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Health Management Technology News
May 29, 2014

In this issue:
 

 HMT exclusive: Document management software can be the perfect Rx for healthcare offices

 Healthcare IT security worse than retail, study says

 Chuck Hagel, Pentagon Chief, orders review of military's healthcare system

 Why does AARP want you to say 'No' to healthcare?

 China healthcare reform to relax curbs on foreign investment in hospitals

 4 ways clinical analytics help sustain a successful ACO model


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HMT exclusive: Document management software can be the perfect Rx for healthcare offices

For clinics, physician offices and other facilities that provide medical care, thoroughly documenting the patient visit is crucial – both to ensure proper coordination of treatment and to support claim submissions and secure full reimbursement. Treatment documentation is increasingly moving into electronic formats, spurred in part by “Meaningful Use” incentives set up to encourage healthcare providers to use electronic medical records.

But on the business side of the clinical operation, many medical offices still use paper forms and print out patient correspondence, insurance information and financial data for filing, using outdated 20th century methods in 2014. In this scenario, keeping track of forms, data and paperwork becomes a constant worry for office managers, who frequently have to drop everything and conduct a physical search or go through pages of emails or electronic files to locate an important document.

Healthcare office managers who find themselves in this situation – with stacks of unfiled paperwork and unorganized email attachments and other electronic documents – face many unnecessary challenges when trying to manage their operations efficiently. And lack of administrative efficiency can eventually affect the quality of care by delaying reimbursements and distracting office personnel.

There is a better way. Today, there are software solutions available that can streamline paper and electronic document management. And fortunately for smaller offices that lack extensive technical resources, there are affordable document management solutions currently on the market that don’t require any specialized expertise – or a huge upfront investment.

However, before you select a paperless solution for your medical office, it’s important to make sure you understand exactly what features you’re getting and what it will take to convert your organization to a paperless document storage strategy. Here are some questions you should ask before you make a decision – and tips on what to look for in a new solution:

Read the full article from Health Management Technology here

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Healthcare IT security worse than retail, study says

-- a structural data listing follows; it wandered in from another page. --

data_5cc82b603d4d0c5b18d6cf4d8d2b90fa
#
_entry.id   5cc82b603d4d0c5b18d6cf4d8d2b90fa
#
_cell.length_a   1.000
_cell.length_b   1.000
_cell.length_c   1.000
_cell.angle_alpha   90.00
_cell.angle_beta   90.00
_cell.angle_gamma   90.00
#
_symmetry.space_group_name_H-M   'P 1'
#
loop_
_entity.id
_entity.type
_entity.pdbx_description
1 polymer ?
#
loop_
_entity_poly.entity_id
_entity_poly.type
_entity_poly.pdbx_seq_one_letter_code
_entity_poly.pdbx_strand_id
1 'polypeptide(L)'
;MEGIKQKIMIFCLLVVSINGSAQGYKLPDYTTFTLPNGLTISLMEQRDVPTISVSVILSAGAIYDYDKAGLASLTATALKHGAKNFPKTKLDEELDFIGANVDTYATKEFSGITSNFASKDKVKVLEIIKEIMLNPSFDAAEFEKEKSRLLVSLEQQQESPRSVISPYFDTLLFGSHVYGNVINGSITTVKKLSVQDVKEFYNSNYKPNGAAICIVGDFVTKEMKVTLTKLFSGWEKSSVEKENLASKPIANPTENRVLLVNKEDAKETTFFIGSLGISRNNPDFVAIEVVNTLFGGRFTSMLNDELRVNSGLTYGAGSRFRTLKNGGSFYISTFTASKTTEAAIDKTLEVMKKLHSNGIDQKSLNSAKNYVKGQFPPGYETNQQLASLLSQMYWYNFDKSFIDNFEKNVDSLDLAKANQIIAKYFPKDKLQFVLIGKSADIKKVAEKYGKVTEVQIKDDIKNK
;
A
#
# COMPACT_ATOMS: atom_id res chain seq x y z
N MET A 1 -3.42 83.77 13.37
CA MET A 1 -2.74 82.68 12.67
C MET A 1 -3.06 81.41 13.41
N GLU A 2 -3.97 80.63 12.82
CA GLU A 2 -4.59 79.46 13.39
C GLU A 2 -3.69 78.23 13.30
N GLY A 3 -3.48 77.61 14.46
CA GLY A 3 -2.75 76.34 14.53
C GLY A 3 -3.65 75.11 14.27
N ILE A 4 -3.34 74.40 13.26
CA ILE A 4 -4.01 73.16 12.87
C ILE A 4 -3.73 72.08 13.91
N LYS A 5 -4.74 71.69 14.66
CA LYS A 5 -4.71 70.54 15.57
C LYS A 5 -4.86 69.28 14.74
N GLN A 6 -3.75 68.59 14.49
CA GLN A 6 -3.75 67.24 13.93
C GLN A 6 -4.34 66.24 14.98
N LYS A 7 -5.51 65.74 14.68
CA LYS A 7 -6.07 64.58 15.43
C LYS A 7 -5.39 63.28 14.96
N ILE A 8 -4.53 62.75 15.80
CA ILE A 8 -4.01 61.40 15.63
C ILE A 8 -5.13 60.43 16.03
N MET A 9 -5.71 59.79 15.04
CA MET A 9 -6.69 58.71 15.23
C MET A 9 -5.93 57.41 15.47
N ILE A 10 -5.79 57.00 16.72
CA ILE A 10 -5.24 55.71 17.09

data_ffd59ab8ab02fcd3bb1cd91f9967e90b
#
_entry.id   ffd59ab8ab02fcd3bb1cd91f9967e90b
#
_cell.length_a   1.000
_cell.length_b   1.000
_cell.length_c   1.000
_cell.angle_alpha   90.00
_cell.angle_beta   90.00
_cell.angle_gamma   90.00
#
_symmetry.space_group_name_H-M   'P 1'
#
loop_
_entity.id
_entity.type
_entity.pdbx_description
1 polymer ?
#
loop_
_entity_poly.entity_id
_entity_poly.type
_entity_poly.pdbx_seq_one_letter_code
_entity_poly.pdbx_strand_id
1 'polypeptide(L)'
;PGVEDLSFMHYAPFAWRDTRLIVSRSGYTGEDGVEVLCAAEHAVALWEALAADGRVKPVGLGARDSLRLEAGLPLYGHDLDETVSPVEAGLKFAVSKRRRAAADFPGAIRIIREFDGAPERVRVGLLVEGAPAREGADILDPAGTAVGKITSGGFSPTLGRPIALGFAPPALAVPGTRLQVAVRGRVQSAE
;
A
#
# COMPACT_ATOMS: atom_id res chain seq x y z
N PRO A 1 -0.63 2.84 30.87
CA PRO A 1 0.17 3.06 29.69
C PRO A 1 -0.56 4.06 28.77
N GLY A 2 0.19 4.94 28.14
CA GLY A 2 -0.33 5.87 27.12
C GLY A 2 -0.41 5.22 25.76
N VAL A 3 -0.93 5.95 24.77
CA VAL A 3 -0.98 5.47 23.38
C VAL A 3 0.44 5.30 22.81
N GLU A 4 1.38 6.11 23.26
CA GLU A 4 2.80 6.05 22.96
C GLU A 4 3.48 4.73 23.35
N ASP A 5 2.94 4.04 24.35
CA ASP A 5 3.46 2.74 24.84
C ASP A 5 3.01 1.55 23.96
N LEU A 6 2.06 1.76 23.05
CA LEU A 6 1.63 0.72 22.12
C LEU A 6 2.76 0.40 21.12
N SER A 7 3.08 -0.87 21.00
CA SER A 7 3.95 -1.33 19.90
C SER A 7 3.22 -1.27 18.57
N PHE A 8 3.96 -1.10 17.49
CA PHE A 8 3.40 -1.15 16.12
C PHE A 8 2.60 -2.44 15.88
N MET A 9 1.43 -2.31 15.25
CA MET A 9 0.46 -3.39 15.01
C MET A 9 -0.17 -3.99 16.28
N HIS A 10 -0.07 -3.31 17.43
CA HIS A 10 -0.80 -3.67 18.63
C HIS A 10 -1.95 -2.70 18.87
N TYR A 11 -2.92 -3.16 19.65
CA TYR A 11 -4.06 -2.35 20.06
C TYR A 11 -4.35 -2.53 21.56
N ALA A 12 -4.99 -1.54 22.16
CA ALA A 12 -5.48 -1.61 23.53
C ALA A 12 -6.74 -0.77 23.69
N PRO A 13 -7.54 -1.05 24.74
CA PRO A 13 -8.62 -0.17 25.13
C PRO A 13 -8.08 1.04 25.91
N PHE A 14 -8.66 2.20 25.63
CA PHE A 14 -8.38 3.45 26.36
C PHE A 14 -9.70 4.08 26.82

Healthcare organizations are rife with insecurity, and it's only a question of when a Target-like attack puts millions of patient health information (PHI) files on the black market, a new study suggests.

A large-scale attack within the healthcare industry could put patients' safety and lives at stake, cautioned Stephen Boyer, CTO of security rating firm BitSight Technology, in an interview. Despite increasing awareness about these risks, healthcare organizations far behind their peers in other vertical markets, Boyer said, citing a BitSight study titled Will Healthcare Be the Next Retail?, released May 28.

Of four industries the study analyzed, healthcare saw the largest surge in attacks and was slowest to respond, taking more than five days to remediate security issues. By comparison, finance took about 3.5 days, and retail and utilities combated issues within approximately four days. Some healthcare organizations led the market, using best practices and adequate resources, but as a sector, healthcare is weaker than others.

According to Boyer, however, that may be improving. "I don't know of a major breach of healthcare records, but stay tuned. I know that certainly there's worry about privacy. I see more transparency going into the process and I think that's going to put the right incentives in place," he said. "The Target breach was just a watershed moment in the industry. It's changing conversations everywhere we go."

Read the full article from Information Week
here


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Chuck Hagel, Pentagon Chief, orders review of military's healthcare system

Defense Secretary Chuck Hagel ordered a comprehensive review of the U.S. military's healthcare system after the head of an Army medical center was relieved of command over concerns about problems at the hospital, including two deaths.

The 90-day review, to be led by the assistant secretary of defense for health affairs, comes amid an investigation of timely access to care in the separate medical system for U.S. military veterans.